Horse Racing Ireland has said it will work to rebuild the damaged reputation of the industry in the fallout from the photograph of leading trainer Gordon Elliott sitting on a dead horse.

Elliott will face an Irish Horseracing Regulatory Board hearing on Friday in relation to the controversial photograph which emerged in recent days.

Irish jockey Rob James has also apologised after a video of him mounting a dead horse emerged on social media.

The IRHB is set to deal with both cases, but it has led to fears for horse racing in this country after widespread criticism of the incidents.

John Osborne, equine welfare and bloodstock director for HRI, told RTÉ Sport today that their previous good work, and their promises to ensure the safety of the animals, will help them recover.

"We're proud to participate in an industry which is a world leader. The videos and images seen recently would in no way reflect the dedication and hard work of the staff that make that happen.

"The measure of our success is most notable on the racecourses but it really is the culmination of long hours of hard work by thousands of staff showing up every day to make those equine athletes as good as they can be. For them such images are disappointing because they don’t reflect the reality.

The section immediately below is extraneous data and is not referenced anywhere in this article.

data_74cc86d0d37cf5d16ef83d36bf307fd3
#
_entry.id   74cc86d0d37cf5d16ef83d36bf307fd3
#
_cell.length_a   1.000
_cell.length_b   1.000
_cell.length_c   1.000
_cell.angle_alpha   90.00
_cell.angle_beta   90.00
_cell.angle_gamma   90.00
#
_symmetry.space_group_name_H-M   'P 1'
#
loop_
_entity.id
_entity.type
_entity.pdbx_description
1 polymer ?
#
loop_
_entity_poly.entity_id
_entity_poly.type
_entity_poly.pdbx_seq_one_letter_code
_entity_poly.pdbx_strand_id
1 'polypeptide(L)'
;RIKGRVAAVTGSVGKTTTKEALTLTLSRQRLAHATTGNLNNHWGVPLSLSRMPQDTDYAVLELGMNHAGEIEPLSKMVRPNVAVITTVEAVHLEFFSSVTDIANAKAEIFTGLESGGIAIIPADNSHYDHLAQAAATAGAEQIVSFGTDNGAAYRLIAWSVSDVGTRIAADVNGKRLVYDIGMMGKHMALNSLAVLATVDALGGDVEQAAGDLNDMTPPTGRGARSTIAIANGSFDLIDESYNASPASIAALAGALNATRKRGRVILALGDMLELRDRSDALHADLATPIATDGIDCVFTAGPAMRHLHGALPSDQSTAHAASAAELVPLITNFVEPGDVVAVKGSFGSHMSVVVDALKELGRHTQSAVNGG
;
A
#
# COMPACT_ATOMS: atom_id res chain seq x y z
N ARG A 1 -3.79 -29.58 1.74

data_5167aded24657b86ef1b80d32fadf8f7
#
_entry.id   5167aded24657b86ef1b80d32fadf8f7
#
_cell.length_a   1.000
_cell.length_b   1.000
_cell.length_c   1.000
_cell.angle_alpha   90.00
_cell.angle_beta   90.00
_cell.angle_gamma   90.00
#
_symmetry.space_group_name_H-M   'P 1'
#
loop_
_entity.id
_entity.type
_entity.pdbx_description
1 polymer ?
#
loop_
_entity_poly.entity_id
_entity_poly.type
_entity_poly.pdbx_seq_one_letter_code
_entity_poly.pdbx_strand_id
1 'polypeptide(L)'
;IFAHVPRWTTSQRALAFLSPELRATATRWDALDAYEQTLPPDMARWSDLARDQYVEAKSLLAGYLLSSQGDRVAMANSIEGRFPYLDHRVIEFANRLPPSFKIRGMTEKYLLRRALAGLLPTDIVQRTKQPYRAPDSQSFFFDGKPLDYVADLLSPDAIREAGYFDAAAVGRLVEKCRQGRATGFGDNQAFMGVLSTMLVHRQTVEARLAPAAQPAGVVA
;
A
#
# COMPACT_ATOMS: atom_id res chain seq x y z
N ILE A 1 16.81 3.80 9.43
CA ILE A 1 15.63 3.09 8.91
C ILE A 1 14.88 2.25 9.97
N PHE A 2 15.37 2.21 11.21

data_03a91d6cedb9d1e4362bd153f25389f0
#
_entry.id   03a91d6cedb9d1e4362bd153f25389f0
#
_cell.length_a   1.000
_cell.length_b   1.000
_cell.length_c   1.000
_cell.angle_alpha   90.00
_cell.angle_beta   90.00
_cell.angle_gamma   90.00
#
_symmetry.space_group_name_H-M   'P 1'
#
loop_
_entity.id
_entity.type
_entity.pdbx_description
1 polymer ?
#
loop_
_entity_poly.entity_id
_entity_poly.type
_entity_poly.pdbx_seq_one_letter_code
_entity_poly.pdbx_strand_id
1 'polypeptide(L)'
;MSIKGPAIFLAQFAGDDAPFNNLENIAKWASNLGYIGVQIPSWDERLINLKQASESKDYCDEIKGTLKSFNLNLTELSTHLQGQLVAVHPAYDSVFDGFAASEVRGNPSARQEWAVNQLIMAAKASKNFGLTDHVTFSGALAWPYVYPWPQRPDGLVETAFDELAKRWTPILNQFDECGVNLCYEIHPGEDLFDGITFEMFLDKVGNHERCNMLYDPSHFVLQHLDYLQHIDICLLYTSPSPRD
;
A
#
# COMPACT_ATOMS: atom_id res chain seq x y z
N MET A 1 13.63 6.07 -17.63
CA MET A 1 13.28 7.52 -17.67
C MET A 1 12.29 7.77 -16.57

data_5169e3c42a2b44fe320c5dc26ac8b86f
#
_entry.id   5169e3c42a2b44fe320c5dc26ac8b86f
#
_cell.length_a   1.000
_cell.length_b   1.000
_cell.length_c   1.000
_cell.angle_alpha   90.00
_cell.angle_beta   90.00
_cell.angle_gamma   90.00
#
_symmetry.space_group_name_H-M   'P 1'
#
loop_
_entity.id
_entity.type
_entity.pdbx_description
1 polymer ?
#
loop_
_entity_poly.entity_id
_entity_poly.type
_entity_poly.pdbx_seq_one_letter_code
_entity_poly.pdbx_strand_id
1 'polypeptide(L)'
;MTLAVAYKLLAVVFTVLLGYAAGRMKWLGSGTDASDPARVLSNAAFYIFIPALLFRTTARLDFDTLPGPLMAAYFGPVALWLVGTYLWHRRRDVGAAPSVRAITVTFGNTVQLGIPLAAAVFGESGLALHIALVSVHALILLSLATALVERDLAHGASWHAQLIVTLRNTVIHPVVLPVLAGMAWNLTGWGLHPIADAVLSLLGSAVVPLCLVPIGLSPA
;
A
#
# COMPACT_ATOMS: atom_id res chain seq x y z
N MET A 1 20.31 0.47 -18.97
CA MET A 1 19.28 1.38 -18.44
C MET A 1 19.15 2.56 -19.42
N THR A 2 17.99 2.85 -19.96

"We are disappointed yes but it’s not that the industry is that kind of industry. It is a caring industry and people industry. You just have to visit these yards and we do so on a regular basis. We see the camaraderie, enthusiasm and energy that the stable staff bring to their work.

"For them the horse is the centre of everything they do. It is more than a job for most of them. It is a relationship between them and their horses. It’s a team game more than people realise. It takes a team of people to build success to what has become the greatest racing nation on earth.

Osborne feels that racing can bounce back from the controversy and that the public will put faith in it once more.

"Irish racing is looked to for the best horses and the best people. Anything that impinges on that reputation is damaging. I do think that we have been doing this for decades at a very high standard. People will come to realise these were isolated incidents, albeit disappointing.

"The success will continue. Reputation is very important in this industry and we are very proud of the reputation that has taken so long to build. We will build on that in the future.

"All our decision making is centred around the horse. From birth until its final breath is of the highest standard. Racehorses are among the best cared for animals in the world. After death it doesn’t stop. We expect horses are treated in dignity even in death. That is why the images disturbed people because we maybe we lost a bit of that in these isolated incidents."

Elliott has dozen of employees working at his yard – and their future is also at stake as he awaits the IRHB hearing.

Osborne believes horses will be cared for regardless of who is at the helm.

"It is a team sport. The horses will be looked after through all of this. The licence holder is the leader but the horses will be cared for beneath that."